MJ BLTS Lecture Outline 10E_Chapter 12 - MISTAKE Mistake...

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MISTAKEMistake: The parties entered into a contract with differentunderstandings of one or more materialfacts relating to the subjectmatter of the contract.Unilateral Mistake: A mistake by one of the contractingparties will generally not excuse performance of the contractunless:(1)the other partyto the contract knew or should haveknownof the mistake; or(2)the mistake is one of mathematics only.Mutual Mistake of Fact: A mistake by both contractingparties as to some material fact generally empowers eitherparty to rescind.As was true with contracts entered into by persons lackingcontractual capacity, contracts entered into under a mistake offact are voidable, not void.Ch. 12: Contracts: Defenses to Contract Enforceability - No. 1Business Law Today: Standard Edition (10th ed.)
MATERIAL MISREPRESENTATIONFraudulent Misrepresentation: An innocent party induced by amisrepresentation of one or more material facts to enter into acontract may usually avoid the contract because she did notgenuinely assent. In order to do so, she must establish that theother party(1)misstated or omitteda material fact(2)on which a reasonable person would relyin decidingwhether and on what terms to enter into the contract;(3)knowingthat it was conveying false information, or withreckless disregardfor its truthfulness, and with the intent todeceivethe innocent party; and(4)on which the innocent partyreliedto her detriment.Most courts do not require the innocent party to prove aninjury if the only remedy she seeks is rescissionof thecontract. However, in order to recover damages, theinnocent party must prove that the misrepresentation causedher loss.Negligent Misrepresentation:A material misrepresentation madewithout knowledgethat it its false, reckless disregardfor itstruthfulness, or any intentto deceive.Ch. 12: Contracts: Defenses to Contract Enforceability - No. 2Business Law Today: Standard Edition (10th ed.)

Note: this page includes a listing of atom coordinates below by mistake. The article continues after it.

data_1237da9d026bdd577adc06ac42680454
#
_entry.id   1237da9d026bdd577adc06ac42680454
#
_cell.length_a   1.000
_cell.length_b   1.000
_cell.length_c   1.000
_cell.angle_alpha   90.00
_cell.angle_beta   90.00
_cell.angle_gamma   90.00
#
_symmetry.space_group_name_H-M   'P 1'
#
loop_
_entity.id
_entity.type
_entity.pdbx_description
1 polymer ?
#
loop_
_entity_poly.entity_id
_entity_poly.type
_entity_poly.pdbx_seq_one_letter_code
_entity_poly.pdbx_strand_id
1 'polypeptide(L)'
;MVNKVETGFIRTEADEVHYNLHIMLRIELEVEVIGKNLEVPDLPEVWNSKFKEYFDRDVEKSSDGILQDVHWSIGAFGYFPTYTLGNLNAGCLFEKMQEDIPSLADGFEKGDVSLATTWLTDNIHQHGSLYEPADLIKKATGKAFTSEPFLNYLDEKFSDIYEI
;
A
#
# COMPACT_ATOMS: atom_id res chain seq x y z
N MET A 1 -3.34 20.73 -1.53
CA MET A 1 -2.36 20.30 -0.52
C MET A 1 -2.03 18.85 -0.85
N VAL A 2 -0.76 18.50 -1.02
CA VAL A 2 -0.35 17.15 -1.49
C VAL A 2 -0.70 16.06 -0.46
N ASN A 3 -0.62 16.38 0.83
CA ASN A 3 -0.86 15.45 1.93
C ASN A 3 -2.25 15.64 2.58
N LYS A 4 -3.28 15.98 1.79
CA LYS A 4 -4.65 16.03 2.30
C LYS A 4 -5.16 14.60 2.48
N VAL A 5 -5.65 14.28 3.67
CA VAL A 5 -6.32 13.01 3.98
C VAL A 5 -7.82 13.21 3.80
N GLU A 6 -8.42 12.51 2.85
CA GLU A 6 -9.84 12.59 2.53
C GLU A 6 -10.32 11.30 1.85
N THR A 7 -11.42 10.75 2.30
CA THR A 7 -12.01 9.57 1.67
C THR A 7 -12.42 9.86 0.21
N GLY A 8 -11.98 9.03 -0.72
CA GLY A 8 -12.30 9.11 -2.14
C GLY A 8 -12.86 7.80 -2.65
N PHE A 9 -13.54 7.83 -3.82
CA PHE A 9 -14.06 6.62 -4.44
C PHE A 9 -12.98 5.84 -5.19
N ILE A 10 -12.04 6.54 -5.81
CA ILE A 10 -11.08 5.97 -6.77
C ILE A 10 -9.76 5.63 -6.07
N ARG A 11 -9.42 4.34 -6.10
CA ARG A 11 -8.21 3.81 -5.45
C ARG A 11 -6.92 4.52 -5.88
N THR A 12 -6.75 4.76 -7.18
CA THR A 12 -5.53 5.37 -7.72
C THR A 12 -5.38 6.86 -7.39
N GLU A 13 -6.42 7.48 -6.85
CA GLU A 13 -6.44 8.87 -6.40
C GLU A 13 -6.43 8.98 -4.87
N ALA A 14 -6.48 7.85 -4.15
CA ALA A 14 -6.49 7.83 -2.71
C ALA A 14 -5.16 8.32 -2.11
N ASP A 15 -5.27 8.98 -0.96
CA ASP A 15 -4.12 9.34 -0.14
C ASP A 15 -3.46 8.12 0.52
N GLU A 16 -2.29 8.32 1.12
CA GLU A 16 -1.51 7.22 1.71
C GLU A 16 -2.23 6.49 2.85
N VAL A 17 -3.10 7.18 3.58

TYPES OF MISREPRESENTATIONPredictions and Expressions of Opinion:Generally, these willnot excuse the innocent party, unless the person making theprediction or stating the opinion has superior knowledge of thesubject matterand knows or has reason to know that the innocentparty intends to relyon the statement.

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